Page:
The most valuable pieces of data by far that I have seen ar 1. Google Analytics and 2. VistaDash (does a good job of breaking up some of the attribution data).
From another thread here.
 
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ryan.leslie

Sr. Refresher
Apr 20, 2009
604
534
93
St. Louis, MO
First Name
Ryan
@BenHadley and @jon.berna,

Thank you both for the follow-up.

I am more familiar with the Bayesian than the Markov model Ben. That clarification helped. thanks.

"Marketing resiliency" is a great term Jon. Have you trademarked it? It has been years ago now, but when I worked for the purple marketplace, dealers were certain that the audience was shared between purple and orange and that it didn't much matter which you chose because the consumer would visit both. Orange and purple had different variants of the same study citing a 25% crossover. Theoretically, canceling one of those nodes should affect the performance of the other. That makes sense to me. Thanks again for taking the time to answer my questions.
 
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Alexander Lau

Sr. Refresher
Feb 11, 2015
2,411
720
113
Mars, PA
First Name
Alex
Google Hasn’t Killed Attribution Modeling – It Never Really Worked To Begin With
https://adexchanger.com/data-driven...odeling-it-never-really-worked-to-begin-with/

Following Google’s announcement to no longer share user IDs externally, some industry voices have raised concerns about how this move would harm independent multitouch attribution (MTA).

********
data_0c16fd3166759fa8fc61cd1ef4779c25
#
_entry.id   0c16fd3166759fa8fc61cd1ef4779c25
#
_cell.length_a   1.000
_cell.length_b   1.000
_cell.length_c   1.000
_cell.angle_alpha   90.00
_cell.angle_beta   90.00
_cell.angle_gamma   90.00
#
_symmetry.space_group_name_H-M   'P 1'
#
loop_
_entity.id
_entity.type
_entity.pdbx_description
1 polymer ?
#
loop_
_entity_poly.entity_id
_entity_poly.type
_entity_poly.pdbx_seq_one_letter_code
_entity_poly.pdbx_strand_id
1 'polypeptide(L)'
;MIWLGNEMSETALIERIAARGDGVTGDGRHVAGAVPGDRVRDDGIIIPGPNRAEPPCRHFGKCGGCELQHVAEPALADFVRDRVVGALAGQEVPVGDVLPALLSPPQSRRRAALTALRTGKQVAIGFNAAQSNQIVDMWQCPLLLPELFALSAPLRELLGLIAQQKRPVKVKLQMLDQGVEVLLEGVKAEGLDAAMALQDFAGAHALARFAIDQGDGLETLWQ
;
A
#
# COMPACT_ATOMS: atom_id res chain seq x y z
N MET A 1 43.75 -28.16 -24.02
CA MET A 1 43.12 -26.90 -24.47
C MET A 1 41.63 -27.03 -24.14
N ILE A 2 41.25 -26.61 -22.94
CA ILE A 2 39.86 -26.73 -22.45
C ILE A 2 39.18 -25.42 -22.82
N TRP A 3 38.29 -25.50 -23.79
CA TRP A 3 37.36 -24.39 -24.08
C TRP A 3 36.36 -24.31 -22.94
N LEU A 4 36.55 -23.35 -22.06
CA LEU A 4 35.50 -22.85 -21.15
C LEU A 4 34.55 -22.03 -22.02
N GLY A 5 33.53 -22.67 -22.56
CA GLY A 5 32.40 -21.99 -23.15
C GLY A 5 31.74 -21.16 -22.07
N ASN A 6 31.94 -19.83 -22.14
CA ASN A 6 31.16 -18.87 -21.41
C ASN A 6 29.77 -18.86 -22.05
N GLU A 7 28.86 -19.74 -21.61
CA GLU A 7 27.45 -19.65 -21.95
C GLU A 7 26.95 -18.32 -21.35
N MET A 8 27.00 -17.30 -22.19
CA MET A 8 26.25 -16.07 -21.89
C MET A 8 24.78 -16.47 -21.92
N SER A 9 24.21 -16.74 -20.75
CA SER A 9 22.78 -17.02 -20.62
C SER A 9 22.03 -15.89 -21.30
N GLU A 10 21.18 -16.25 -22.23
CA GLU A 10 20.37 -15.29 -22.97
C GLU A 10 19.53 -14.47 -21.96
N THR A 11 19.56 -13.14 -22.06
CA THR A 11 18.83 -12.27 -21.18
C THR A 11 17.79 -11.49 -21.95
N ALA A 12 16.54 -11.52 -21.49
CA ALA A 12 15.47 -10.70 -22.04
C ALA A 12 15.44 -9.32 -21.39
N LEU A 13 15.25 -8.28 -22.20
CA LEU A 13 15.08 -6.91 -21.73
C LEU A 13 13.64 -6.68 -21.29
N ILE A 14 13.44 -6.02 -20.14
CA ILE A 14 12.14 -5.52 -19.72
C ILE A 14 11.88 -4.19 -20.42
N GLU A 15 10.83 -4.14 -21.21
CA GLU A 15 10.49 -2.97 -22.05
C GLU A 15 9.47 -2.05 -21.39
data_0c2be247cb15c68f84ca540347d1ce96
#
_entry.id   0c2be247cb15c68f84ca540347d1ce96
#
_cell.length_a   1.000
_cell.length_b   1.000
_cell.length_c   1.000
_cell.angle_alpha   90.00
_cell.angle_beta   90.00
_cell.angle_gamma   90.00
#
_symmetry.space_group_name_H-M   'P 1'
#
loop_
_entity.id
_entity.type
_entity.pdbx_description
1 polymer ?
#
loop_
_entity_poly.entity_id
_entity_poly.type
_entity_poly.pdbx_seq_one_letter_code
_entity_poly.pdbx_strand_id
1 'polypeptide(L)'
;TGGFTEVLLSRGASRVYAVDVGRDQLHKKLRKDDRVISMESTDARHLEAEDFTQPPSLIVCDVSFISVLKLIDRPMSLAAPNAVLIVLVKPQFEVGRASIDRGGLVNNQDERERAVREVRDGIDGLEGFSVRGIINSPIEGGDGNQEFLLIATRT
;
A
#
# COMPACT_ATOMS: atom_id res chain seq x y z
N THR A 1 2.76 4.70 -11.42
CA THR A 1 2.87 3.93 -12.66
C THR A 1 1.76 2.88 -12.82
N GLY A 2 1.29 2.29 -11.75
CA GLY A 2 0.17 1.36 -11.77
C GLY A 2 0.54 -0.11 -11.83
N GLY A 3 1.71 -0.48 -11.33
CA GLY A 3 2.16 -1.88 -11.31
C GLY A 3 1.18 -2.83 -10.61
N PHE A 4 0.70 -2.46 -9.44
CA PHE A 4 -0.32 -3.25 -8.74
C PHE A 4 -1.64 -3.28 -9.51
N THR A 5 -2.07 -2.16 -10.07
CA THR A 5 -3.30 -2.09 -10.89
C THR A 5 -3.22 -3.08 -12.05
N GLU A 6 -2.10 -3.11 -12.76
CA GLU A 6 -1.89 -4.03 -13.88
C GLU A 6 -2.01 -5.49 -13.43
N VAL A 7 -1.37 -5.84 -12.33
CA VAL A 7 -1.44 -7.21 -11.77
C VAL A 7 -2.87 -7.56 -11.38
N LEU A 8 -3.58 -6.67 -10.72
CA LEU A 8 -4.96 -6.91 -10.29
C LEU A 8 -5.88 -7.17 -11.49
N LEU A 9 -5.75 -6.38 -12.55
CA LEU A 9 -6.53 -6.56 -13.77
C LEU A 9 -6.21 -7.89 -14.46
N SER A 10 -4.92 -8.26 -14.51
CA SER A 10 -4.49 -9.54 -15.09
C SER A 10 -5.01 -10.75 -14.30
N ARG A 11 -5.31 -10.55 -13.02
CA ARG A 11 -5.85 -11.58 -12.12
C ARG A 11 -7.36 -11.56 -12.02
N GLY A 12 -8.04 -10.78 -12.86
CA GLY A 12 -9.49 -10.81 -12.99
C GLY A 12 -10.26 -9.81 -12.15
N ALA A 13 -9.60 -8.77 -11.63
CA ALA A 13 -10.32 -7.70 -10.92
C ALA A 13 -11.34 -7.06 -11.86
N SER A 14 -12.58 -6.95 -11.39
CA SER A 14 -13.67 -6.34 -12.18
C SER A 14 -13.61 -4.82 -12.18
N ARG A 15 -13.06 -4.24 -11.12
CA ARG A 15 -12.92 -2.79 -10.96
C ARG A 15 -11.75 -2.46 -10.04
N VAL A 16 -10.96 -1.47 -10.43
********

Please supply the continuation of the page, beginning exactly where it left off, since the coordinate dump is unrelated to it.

Indeed, it is hard to deny that any attribution analysis, which attempts to determine the efficiency of different ads, would lack a big piece of the puzzle without Google’s data.

However, how useful was attribution modeling even before this happened?
 
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Alexander Lau

Sr. Refresher
Feb 11, 2015
2,411
720
113
Mars, PA
First Name
Alex
"Click trails, attribution, and all those other fancy marketing trackers are destined to die a hard death at the hands of legislation. And we’ve got a major WTF to Americans on where that legislation is coming from. Trust us when we say it will piss you off. Joe Berna has some CRAZY points and he is no doubt one of the smartest people in the car business. That’s why we call him “DR Truth” because he is the truth of DealerRefresh."

LOVE THIS, REALLY GOOD STUFF and HYPER USEFUL and REALISTIC

Fantastic from 11:00 to 40:00 mark in reference to tracking and identity resolution and the social platforms that are blatantly lying about their user numbers, especially Twitter (bots).
  1. Since Americans hate to be tracked, is there a future for most independent attribution tools (legislation)? It sounds bleak to me, especially with midterms coming shortly with both parties in agreement on it.
  2. Two versions of a product or company to satisfy legislation!? There's fundamental issues there.
  3. Google stopped passing unique identifiers? I had no idea, that's crazy.
  4. Great stuff from Mr. Synder in terms of his content matters most and 3P attribution being dead comments @ ~33:00 mark. Unless groups lie about the totality of their data collection and keep pitching it to dealers? Pointless...
  5. "Too much noise and not enough signals" - :bow: @jon.berna
*I believe IHS had purchased Datium. Ahhh... you guys answered that.